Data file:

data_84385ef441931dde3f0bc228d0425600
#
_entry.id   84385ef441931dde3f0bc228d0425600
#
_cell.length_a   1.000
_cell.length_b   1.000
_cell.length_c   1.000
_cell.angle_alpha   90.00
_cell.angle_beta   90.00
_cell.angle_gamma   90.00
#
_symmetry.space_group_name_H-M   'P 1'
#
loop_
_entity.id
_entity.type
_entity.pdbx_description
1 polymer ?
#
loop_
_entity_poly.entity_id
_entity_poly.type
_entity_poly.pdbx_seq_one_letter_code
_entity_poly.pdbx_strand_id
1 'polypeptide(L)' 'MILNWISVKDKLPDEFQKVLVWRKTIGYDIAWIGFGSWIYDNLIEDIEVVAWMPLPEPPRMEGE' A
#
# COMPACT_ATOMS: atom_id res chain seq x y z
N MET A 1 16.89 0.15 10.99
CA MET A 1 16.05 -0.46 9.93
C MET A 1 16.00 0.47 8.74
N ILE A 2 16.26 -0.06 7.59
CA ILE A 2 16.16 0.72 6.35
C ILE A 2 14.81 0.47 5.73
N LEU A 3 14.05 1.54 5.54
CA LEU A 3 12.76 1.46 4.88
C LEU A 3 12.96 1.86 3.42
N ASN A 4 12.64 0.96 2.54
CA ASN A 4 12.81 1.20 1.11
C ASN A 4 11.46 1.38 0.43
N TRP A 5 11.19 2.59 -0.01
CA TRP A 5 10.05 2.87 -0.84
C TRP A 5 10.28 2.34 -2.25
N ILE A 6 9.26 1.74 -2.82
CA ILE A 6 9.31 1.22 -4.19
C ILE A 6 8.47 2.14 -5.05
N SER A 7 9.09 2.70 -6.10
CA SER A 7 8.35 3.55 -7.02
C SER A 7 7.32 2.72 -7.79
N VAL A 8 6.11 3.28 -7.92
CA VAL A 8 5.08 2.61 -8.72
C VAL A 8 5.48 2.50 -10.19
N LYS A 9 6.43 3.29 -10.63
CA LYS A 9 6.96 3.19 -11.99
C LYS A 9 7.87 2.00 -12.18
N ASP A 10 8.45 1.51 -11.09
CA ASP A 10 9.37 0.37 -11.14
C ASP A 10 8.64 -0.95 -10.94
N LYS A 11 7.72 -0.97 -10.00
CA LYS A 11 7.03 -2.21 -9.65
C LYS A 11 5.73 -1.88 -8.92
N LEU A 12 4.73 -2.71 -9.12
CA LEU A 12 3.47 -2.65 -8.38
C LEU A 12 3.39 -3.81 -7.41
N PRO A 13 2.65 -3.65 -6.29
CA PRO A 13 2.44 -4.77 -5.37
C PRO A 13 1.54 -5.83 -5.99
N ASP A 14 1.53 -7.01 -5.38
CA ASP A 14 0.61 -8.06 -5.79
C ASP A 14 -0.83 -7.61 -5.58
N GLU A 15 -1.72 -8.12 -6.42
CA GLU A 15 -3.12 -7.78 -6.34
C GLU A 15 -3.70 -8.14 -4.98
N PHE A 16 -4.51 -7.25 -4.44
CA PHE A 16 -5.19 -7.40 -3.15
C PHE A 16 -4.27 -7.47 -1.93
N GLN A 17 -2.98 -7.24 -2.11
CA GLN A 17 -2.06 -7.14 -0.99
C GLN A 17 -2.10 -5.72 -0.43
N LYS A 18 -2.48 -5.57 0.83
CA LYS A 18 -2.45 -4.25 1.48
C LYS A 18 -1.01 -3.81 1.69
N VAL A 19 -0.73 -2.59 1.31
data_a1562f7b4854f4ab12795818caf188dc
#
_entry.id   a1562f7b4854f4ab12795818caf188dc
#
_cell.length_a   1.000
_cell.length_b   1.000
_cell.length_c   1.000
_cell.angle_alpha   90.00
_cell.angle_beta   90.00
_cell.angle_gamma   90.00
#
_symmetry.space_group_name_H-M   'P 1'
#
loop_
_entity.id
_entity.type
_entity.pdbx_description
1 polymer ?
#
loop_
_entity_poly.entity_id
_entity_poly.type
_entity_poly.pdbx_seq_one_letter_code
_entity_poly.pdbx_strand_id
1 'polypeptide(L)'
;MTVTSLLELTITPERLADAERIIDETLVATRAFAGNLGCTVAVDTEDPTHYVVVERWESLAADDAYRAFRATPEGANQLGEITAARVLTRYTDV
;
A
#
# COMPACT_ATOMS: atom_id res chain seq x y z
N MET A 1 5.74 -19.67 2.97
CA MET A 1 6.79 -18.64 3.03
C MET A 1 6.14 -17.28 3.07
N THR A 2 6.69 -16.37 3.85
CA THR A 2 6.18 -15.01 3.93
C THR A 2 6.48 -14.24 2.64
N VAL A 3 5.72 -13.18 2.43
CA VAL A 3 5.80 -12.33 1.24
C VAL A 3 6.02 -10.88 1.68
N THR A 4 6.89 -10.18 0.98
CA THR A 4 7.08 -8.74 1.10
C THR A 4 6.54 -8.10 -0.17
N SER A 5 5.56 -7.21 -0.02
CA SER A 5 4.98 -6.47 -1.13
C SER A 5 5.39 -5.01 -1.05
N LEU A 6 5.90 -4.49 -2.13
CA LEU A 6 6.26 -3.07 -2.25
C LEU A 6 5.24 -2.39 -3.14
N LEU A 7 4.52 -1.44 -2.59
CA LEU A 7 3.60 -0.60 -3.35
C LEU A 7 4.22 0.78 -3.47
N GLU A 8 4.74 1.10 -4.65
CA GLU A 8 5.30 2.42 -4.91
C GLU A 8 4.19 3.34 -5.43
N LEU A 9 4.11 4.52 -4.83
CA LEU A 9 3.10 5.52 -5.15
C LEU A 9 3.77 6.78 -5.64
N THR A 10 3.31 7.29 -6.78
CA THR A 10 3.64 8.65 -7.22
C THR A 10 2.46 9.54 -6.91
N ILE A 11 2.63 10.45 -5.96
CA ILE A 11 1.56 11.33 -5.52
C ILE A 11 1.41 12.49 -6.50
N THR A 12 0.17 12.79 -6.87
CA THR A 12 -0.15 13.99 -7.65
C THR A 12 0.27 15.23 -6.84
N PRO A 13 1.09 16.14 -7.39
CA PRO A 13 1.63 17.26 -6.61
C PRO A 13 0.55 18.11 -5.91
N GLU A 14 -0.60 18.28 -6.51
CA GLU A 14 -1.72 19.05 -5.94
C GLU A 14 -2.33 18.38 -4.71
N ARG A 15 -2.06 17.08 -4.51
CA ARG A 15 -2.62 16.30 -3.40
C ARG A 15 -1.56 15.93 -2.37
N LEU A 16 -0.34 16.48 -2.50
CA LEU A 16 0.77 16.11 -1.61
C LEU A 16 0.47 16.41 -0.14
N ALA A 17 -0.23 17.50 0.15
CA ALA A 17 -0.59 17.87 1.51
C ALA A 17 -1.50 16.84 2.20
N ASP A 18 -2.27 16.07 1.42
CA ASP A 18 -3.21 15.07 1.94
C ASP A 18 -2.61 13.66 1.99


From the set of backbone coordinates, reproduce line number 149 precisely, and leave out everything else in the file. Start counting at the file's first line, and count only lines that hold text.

N PRO A 13 1.09 16.14 -7.39